Meeting Agents at Conferences—Make a Good Impression

Here's a bit of advice you probably thought I would never say ... When you're at a writers conference, and there are agents there, don't be afraid to not pitch them. Wait a second. Back up. Let me explain. At conferences, there are designated "pitch times" where writers meet with agents, or perhaps there's some kind of "speed dating" thing, such as how the WD conference worked a month ago. Naturally, you want to pitch agents during this time.
Author:
Publish date:

Here's a bit of advice you probably thought I would never say ... When you're at a writers conference, and there are agents there, don't be afraid to not pitch them.

Wait a second. Back up. Let me explain. At conferences, there are designated "pitch times" where writers meet with agents, or perhaps there's some kind of "speed dating" thing, such as how the WD conference worked a month ago. Naturally, you want to pitch agents during this time.

Check Out These Great Upcoming Writers Conferences:

What I'm talking about is those other times—when you're sitting down together for a meal, or perhaps you're giving an agent a ride somewhere. The thing is: Agents are sometimes overloaded with pitches at conferences. If you can just avoid business and strike up a normal conversation ("Hey, I love the Yankees, too!"), then you have a better chance of sticking out in her mind later. An agent is going to remember a few of the day's best pitches as well as a few of the worst. Besides that, it all could very well blend together in a haze. If you can stick out in her mind by cracking a joke or talking about some hobbies you both have, you can make a positive impression not as a writer, but just as a person.

Now, it all depends on the circumstances, of course. If you're a romance writer, and you're at a lunch table with an agent who accepts romance, you don't need to ask, "Can I pitch you later?" You already know you can! Instead, start chatting and try to get her to smile. Ask for a business card later. A few days after the conference, when she's caught up from all the madness, pitch her then, and remind her of what you were talking about before where you both had a connection. Something like, "It was so very nice to meet and talk with you at the conference, Mary. And here I was thinking that I was the only person on the planet who lived in New York yet somehow never set foot in New Jersey. You have shown we are not alone. We do have another connection, though—we both love romance."

And then you gracefully slide into your book and pitch.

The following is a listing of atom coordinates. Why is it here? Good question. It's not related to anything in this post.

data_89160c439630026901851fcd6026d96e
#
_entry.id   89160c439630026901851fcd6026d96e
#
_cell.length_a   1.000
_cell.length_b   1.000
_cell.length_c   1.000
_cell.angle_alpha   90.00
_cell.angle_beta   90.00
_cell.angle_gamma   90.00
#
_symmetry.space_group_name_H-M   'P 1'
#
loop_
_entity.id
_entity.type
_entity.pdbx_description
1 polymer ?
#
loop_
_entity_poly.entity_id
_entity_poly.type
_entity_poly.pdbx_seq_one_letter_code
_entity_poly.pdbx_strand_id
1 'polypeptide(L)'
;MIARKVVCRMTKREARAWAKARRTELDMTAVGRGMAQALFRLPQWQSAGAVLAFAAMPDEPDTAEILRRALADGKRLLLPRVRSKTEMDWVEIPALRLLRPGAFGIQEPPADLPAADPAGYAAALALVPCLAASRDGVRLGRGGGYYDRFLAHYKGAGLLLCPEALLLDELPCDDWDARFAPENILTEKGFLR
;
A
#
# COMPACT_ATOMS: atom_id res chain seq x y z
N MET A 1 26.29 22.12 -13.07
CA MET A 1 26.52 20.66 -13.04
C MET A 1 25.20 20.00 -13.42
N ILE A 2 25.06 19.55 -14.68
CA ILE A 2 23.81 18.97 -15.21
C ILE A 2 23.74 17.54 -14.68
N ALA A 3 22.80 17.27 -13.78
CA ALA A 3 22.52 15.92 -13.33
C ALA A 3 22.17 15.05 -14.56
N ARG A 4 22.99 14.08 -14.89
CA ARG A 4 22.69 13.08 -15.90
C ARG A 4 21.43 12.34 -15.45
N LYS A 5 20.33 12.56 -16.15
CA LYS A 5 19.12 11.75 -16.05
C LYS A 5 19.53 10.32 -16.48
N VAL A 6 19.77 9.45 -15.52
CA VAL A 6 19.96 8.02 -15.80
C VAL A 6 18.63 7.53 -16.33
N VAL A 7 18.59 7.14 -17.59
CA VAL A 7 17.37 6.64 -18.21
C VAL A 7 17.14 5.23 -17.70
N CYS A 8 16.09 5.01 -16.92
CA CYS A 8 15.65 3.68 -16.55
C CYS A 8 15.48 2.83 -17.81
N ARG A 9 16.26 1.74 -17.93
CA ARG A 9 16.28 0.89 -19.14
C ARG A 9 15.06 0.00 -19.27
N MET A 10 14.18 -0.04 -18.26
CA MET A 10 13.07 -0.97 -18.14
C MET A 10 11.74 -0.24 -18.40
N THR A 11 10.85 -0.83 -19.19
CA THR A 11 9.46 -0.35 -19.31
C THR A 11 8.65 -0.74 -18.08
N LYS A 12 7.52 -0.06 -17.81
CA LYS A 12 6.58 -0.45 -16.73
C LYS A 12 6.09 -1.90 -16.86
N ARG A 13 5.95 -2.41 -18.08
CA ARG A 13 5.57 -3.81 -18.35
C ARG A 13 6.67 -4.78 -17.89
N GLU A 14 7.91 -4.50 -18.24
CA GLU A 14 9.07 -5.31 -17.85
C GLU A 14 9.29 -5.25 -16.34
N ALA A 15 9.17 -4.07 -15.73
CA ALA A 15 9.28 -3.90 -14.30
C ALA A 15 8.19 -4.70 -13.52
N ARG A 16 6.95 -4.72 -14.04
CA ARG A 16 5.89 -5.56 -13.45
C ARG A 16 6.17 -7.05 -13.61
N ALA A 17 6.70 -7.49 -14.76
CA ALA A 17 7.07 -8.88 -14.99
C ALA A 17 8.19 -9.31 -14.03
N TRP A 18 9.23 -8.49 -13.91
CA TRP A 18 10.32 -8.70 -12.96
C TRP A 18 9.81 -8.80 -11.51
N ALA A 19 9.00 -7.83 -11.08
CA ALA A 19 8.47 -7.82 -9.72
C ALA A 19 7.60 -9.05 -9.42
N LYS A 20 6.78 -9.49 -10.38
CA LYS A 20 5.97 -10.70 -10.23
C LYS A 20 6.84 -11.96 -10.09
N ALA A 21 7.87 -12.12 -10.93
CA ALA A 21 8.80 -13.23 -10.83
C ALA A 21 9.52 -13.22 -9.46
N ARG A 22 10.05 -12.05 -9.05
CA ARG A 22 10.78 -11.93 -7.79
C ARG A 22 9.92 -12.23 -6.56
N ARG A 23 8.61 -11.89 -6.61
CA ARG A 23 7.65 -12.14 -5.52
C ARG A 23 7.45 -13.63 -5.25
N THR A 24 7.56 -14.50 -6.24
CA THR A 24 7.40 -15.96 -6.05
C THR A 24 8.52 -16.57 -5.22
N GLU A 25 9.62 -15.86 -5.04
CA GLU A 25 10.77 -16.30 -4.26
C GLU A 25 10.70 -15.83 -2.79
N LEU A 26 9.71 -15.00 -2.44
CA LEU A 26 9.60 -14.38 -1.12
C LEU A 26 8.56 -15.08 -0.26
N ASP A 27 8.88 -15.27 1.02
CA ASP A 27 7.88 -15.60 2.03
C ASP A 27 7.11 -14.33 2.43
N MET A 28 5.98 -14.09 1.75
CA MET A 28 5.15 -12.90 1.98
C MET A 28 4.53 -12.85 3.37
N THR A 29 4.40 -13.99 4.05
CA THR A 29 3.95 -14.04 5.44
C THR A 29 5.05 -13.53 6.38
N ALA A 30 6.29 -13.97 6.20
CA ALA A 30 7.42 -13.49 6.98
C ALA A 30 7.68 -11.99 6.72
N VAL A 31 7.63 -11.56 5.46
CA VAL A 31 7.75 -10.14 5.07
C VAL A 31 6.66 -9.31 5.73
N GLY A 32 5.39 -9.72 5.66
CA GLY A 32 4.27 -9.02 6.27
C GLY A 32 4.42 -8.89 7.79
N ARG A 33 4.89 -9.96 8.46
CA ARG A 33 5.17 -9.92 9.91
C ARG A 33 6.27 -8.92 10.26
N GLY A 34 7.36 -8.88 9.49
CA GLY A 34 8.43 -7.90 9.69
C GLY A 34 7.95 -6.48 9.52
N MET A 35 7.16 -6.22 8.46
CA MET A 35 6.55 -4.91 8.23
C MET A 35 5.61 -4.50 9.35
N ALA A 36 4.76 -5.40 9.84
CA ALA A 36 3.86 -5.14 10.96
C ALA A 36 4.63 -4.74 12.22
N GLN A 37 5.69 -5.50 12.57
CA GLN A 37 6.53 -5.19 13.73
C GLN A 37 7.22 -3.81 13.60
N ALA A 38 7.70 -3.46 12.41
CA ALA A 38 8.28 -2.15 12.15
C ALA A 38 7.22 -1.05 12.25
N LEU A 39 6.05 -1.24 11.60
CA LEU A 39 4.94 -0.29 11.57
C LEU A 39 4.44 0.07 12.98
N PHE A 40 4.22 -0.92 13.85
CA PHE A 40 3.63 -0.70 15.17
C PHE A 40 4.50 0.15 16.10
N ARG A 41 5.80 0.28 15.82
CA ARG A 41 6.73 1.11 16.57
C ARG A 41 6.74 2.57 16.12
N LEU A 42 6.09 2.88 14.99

Sole vs. Soul (Grammar Rules)

Sole vs. Soul (Grammar Rules)

Learn how to distinguish the sole from the soul with Grammar Rules from the Writer's Digest editors, including a few examples of correct usages.

How to Make the Most of a Virtual Writing Workshop or Conference

How to Make the Most of a Virtual Writing Workshop or Conference

In this brave new world of virtual learning and social distance, Kristy Stevenson helps us make the most of the virtual conference.

When Is Historical Accuracy Inaccurate?

When Is Historical Accuracy Inaccurate?

Writers of historical fiction must always ride the line between factual and fictitious. Here, author Terry Roberts discusses how to navigate that line.

What Is Creative Nonfiction in Writing?

What Is Creative Nonfiction in Writing?

In this post, we look at what creative nonfiction (also known as the narrative nonfiction) is, including what makes it different from other types of fiction and nonfiction writing and more.

writer's digest wd presents

WD Presents: Four WDU Courses, a Competition Deadline Reminder, and More!

This week, we’re excited to announce four WDU courses, a Competition deadline reminder, and more!

Funny You Should Ask: What Is Going to Be the Next Big Trend in Fiction?

Funny You Should Ask: What Is Going to Be the Next Big Trend in Fiction?

Funny You Should Ask is a humorous and handy column by literary agent Barbara Poelle. In this edition, she discusses the next big fiction trend, and whether or not all books are the same.

From Script

A Change in Entertainment Business Currency and Disrupting Storytelling with Historical Significance (From Script)

In this week’s round up brought to us by ScriptMag.com, learn about how crypto currency is making a wave in the entertainment business, what percentages really mean in film financing, the pros and cons of writing partnerships, an exclusive interview with three-time NAACP Image Awards nominee, co-creator and former showrunner of CBS’ 'S.W.A.T.' Aaron Rahsaan Thomas and more!

Writing Mistakes Writers Make: Putting Off Submissions

Writing Mistakes Writers Make: Putting Off Submissions

The Writer's Digest team has witnessed many writing mistakes over the years, so we started this series to help identify them for other writers (along with correction strategies). This week's writing mistake is putting off submissions.

The Transformative Power of a Post-First-Draft Outline

The Transformative Power of a Post-First-Draft Outline

Have you ever considered outlining after finishing your first draft? Kris Spisak walks you through the process.